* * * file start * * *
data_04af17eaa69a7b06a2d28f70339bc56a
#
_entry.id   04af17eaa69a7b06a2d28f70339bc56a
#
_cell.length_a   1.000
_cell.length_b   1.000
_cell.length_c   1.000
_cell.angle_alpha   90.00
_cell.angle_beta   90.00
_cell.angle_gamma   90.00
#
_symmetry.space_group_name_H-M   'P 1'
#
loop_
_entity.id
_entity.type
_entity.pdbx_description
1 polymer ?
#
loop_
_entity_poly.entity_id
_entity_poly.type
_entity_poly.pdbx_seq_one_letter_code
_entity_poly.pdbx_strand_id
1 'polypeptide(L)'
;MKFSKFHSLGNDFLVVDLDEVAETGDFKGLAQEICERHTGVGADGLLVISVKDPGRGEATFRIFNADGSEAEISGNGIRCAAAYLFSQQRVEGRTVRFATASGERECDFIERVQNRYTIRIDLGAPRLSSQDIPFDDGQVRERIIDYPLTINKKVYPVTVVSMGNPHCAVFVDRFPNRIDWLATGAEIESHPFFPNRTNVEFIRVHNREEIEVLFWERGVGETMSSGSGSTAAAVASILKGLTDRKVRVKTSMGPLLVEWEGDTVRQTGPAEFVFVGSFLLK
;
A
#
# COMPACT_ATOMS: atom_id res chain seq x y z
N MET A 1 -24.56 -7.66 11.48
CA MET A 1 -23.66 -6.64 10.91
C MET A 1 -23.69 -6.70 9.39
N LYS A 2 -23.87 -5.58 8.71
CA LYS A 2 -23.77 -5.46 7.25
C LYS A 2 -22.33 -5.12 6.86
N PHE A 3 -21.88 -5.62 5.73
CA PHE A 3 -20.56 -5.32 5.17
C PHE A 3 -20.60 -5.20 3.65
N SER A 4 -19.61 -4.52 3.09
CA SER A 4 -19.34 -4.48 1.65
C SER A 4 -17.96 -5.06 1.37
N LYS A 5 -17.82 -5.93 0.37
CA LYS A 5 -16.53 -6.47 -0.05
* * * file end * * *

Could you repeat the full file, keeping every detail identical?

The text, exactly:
data_04af17eaa69a7b06a2d28f70339bc56a
#
_entry.id   04af17eaa69a7b06a2d28f70339bc56a
#
_cell.length_a   1.000
_cell.length_b   1.000
_cell.length_c   1.000
_cell.angle_alpha   90.00
_cell.angle_beta   90.00
_cell.angle_gamma   90.00
#
_symmetry.space_group_name_H-M   'P 1'
#
loop_
_entity.id
_entity.type
_entity.pdbx_description
1 polymer ?
#
loop_
_entity_poly.entity_id
_entity_poly.type
_entity_poly.pdbx_seq_one_letter_code
_entity_poly.pdbx_strand_id
1 'polypeptide(L)'
;MKFSKFHSLGNDFLVVDLDEVAETGDFKGLAQEICERHTGVGADGLLVISVKDPGRGEATFRIFNADGSEAEISGNGIRCAAAYLFSQQRVEGRTVRFATASGERECDFIERVQNRYTIRIDLGAPRLSSQDIPFDDGQVRERIIDYPLTINKKVYPVTVVSMGNPHCAVFVDRFPNRIDWLATGAEIESHPFFPNRTNVEFIRVHNREEIEVLFWERGVGETMSSGSGSTAAAVASILKGLTDRKVRVKTSMGPLLVEWEGDTVRQTGPAEFVFVGSFLLK
;
A
#
# COMPACT_ATOMS: atom_id res chain seq x y z
N MET A 1 -24.56 -7.66 11.48
CA MET A 1 -23.66 -6.64 10.91
C MET A 1 -23.69 -6.70 9.39
N LYS A 2 -23.87 -5.58 8.71
CA LYS A 2 -23.77 -5.46 7.25
C LYS A 2 -22.33 -5.12 6.86
N PHE A 3 -21.88 -5.62 5.73
CA PHE A 3 -20.56 -5.32 5.17
C PHE A 3 -20.60 -5.20 3.65
N SER A 4 -19.61 -4.52 3.09
CA SER A 4 -19.34 -4.48 1.65
C SER A 4 -17.96 -5.06 1.37
N LYS A 5 -17.82 -5.93 0.37
CA LYS A 5 -16.53 -6.47 -0.05